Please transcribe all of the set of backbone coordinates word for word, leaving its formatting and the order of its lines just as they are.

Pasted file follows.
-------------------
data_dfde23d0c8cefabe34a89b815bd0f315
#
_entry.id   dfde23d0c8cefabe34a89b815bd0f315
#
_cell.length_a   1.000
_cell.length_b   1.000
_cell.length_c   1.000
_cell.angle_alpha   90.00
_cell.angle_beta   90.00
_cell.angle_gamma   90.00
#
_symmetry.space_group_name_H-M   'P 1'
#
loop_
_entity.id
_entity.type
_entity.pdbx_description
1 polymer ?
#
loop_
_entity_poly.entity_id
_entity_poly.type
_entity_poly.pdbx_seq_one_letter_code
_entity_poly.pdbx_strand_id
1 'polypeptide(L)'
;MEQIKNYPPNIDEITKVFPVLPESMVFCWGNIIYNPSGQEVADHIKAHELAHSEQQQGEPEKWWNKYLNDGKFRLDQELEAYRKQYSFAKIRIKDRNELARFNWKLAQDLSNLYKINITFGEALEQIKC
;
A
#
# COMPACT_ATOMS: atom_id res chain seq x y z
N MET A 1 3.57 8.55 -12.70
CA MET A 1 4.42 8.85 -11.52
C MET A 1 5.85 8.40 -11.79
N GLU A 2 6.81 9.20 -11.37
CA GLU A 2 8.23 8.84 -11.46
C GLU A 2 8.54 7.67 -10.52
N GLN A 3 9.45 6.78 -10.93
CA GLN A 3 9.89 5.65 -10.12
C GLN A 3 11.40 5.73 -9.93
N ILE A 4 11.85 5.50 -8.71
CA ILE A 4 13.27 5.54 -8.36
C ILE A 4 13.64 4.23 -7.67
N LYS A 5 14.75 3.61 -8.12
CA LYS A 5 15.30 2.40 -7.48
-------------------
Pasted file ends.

data_dfde23d0c8cefabe34a89b815bd0f315
#
_entry.id   dfde23d0c8cefabe34a89b815bd0f315
#
_cell.length_a   1.000
_cell.length_b   1.000
_cell.length_c   1.000
_cell.angle_alpha   90.00
_cell.angle_beta   90.00
_cell.angle_gamma   90.00
#
_symmetry.space_group_name_H-M   'P 1'
#
loop_
_entity.id
_entity.type
_entity.pdbx_description
1 polymer ?
#
loop_
_entity_poly.entity_id
_entity_poly.type
_entity_poly.pdbx_seq_one_letter_code
_entity_poly.pdbx_strand_id
1 'polypeptide(L)'
;MEQIKNYPPNIDEITKVFPVLPESMVFCWGNIIYNPSGQEVADHIKAHELAHSEQQQGEPEKWWNKYLNDGKFRLDQELEAYRKQYSFAKIRIKDRNELARFNWKLAQDLSNLYKINITFGEALEQIKC
;
A
#
# COMPACT_ATOMS: atom_id res chain seq x y z
N MET A 1 3.57 8.55 -12.70
CA MET A 1 4.42 8.85 -11.52
C MET A 1 5.85 8.40 -11.79
N GLU A 2 6.81 9.20 -11.37
CA GLU A 2 8.23 8.84 -11.46
C GLU A 2 8.54 7.67 -10.52
N GLN A 3 9.45 6.78 -10.93
CA GLN A 3 9.89 5.65 -10.12
C GLN A 3 11.40 5.73 -9.93
N ILE A 4 11.85 5.50 -8.71
CA ILE A 4 13.27 5.54 -8.36
C ILE A 4 13.64 4.23 -7.67
N LYS A 5 14.75 3.61 -8.12
CA LYS A 5 15.30 2.40 -7.48